Somaliland: How Far Would you Walk for Clean Water,as Audio-Visually told by Realmedia in Somalia


How far would you walk for clean water

Somalilandsun-Reelmedia’s film “How Far Would You Walk for Clean Water?” was shown globally, on UNICEF’s social media channels, to highlight the situation of children in Somalia, especially around the difficulty of getting clean water. It was seen by over 10 million people. Tim Webster, the film’s director, writes about making the video.
In partnership with UNICEF, Reelmedia wanted to relay the reality of the drought in Somalia to a Western audience. How could we provoke a response in viewers by making them think differently about their own easy access to water and to consider the situation faced by Somali children, who walk long distances to find it?
We decided to carry out a social experiment which would, as far as possible, put people in the shoes of children in Somalia. Using hidden cameras, we would let the experiment play out and film the results and the reactions of people secretly.
For one day, a stall in a busy street would ‘sell’ water to thirsty shoppers, commuters, and tourists. To the initial confusion of customers, in place of normal price tags, bottles were labeled with the numbers of kilometres that children typically walk to find water in Somalia.
To startle people out of their comfort zones, a situation was set up: if a customer was interested in purchasing a bottle of water, they were asked to walk that number of kilometres on a treadmill, placed next to the stall.
Hidden camera videos are exciting to produce because although they can be planned, they are ultimately unpredictable. How would people react to our experiment? Would anyone take time out of their day to take up the challenge and walk for their water?
We set up three hidden cameras away from the crowded street and waited for customers to arrive. To our surprise, a stream of people were drawn to the stall, intrigued by the peculiar pricing. Since it was a hot summer’s day, many passers-by were interested in purchasing water, but not so many were keen in taking time out of their day to walk for their water, when usually it would be so easy.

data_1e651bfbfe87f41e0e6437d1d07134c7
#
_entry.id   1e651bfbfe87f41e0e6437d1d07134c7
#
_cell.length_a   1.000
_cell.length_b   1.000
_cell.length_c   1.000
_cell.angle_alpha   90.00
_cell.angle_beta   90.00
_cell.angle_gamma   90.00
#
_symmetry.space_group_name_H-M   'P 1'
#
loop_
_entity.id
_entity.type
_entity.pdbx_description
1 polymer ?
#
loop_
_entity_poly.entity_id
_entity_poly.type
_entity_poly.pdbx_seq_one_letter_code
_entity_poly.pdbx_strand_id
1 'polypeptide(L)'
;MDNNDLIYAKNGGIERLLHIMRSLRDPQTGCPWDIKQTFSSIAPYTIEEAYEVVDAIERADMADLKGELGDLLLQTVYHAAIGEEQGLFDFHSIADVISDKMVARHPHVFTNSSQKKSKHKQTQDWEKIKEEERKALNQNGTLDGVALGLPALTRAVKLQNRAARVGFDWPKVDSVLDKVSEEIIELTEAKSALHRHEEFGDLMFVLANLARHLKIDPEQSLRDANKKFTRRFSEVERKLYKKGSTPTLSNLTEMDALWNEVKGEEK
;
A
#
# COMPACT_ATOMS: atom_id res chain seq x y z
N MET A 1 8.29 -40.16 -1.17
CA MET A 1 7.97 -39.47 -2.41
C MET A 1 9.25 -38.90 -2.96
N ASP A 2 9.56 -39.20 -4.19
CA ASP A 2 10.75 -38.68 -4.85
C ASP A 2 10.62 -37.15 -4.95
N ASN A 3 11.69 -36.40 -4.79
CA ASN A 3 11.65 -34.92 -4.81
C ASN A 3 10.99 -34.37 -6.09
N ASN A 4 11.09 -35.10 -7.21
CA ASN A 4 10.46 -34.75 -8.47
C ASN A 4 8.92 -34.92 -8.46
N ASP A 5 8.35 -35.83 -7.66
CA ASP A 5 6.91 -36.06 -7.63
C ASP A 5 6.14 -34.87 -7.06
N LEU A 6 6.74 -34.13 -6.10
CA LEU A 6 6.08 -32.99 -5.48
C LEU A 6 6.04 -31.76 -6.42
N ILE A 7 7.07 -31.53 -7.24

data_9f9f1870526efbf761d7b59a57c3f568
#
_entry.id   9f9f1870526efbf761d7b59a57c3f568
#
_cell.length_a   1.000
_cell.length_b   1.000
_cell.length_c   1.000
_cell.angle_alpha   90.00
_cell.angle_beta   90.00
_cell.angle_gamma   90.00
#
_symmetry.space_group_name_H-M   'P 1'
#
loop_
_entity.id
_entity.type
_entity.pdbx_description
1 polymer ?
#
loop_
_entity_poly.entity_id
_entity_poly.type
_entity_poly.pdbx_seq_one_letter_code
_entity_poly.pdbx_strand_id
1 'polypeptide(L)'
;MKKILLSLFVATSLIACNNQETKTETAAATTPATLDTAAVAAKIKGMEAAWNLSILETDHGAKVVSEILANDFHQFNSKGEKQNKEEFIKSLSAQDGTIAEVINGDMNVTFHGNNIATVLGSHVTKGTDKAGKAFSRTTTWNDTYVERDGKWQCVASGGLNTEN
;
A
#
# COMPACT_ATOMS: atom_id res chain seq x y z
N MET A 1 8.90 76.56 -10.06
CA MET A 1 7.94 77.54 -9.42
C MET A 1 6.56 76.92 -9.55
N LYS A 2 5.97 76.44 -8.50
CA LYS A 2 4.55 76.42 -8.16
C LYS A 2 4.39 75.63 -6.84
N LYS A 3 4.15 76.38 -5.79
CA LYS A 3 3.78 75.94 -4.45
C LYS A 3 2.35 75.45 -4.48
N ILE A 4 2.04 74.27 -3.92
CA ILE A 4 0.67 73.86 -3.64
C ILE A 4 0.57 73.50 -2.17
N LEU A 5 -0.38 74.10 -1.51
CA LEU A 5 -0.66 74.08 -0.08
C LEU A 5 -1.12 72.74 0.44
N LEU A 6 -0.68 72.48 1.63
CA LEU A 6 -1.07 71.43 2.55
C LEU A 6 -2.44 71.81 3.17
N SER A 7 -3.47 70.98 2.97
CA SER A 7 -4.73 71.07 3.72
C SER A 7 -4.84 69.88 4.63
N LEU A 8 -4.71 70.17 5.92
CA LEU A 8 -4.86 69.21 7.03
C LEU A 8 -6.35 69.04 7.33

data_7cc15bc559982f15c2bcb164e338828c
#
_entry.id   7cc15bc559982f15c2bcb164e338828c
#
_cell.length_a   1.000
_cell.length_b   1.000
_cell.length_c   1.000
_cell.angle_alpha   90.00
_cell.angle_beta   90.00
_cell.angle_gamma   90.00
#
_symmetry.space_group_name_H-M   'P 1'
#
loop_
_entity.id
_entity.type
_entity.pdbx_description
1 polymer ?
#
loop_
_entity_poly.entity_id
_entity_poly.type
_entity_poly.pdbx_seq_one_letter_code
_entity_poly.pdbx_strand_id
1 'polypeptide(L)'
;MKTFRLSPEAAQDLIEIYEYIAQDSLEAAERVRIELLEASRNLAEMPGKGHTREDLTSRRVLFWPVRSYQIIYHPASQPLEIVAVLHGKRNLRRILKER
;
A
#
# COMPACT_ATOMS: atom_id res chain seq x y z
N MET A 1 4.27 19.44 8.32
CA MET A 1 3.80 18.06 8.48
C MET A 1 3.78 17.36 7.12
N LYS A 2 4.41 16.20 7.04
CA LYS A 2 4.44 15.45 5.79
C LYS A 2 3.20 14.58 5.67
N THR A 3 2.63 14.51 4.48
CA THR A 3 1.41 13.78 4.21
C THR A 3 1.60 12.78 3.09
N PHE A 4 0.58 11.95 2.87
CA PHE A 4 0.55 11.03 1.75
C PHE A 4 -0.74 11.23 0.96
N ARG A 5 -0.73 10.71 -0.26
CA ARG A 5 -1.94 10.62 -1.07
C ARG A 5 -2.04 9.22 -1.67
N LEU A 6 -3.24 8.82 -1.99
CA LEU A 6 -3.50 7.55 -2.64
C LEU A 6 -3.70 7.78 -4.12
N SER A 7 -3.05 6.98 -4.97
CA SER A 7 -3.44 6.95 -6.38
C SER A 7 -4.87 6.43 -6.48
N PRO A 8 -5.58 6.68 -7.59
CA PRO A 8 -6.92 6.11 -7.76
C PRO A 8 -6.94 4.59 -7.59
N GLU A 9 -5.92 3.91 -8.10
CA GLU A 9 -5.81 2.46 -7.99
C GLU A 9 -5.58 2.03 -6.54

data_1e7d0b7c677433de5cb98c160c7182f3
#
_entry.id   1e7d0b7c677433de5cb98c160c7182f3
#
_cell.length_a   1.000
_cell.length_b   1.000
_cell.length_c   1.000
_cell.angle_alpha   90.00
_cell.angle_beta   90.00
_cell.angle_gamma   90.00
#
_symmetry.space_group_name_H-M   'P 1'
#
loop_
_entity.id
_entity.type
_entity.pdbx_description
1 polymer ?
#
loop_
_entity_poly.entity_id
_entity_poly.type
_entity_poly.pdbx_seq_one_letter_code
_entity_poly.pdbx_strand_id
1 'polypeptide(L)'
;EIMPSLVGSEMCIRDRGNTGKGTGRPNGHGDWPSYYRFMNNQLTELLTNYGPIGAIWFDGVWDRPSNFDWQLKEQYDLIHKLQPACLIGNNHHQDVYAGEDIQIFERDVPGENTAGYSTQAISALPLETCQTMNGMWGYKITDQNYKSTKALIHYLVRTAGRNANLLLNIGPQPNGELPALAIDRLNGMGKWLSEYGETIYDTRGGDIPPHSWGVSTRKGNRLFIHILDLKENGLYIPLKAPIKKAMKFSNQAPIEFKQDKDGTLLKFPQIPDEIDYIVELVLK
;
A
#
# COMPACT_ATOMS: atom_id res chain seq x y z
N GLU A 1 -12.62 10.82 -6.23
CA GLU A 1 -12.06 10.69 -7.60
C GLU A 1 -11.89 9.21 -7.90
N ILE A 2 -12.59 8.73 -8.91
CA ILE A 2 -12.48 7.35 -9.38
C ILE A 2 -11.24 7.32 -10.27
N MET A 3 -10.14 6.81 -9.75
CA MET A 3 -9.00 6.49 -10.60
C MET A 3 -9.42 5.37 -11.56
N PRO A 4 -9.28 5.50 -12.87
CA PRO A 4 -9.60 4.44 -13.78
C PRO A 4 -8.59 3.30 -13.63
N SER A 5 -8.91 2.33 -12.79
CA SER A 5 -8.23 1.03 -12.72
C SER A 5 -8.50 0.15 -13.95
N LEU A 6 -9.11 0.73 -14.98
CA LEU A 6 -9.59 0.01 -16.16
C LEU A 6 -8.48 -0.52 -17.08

In the end, only a handful of people took up the challenge to walk for their water – and the distances they completed were just a small fraction of the number Somali children typically walk each day. Those who did complete the required distance were awarded a bottle of water – much appreciated after walking in the afternoon sun.
Customers took big sips of water before the stall holder asked them to first read the ingredients on the label. A list of deadly diseases was read out, to the initial confusion of customers. Some were left speechless, others looked distressed and some expressed frustration over the thought of children having to walk so far, only to receive potentially deadly water at the end. Their astonishment and dismay quickly turned to empathy and understanding.
For some somali families getting clean water is like a Palestinian getting into to Tel Aviv The success of the experiment was better than our expectations, not only because the reactions of the public were more dramatic than we had hoped for, but because those that chose to follow in the footsteps of Somali children, even if only partly, showed a genuine sense of compassion for their plight. We hope that by capturing the thought process participants went through on camera, that empathy is transferred to a wider audience, who will then be moved to taking practical action.
In April 2017, the UNICEF Somalia and East and Southern Africa Regional (ESARO) Offices were looking for a new way to raise awareness about the drought affecting millions of people in Somalia. The crisis was getting worse by the day, with thousands of Somalis fleeing home in search of water. Kun Li (Somalia) and Nicholas Ledner (ESARO), decided they wanted to bring this message to the widest possible audience through social media, ideally by bringing the issue to a global public. They decided the best way to do this was through a ‘social experiment’ video which used hidden cameras to capture people’s reactions when they were confronted with a proposition. Through previous video efforts, they knew this was an effective way to reach people with social media, so they recruited the creative agencies that presented the boldest idea to emphasize how far Somalian families needed to walk for water. Ultimately an agency called Kindvertising came up with the winning concept, which then resulted in the production of “How Far Would You Walk for Clean Water” created by Reelmedia.
Watch the Tim Webster directed Reelmedia Film,
How far would you walk for clean water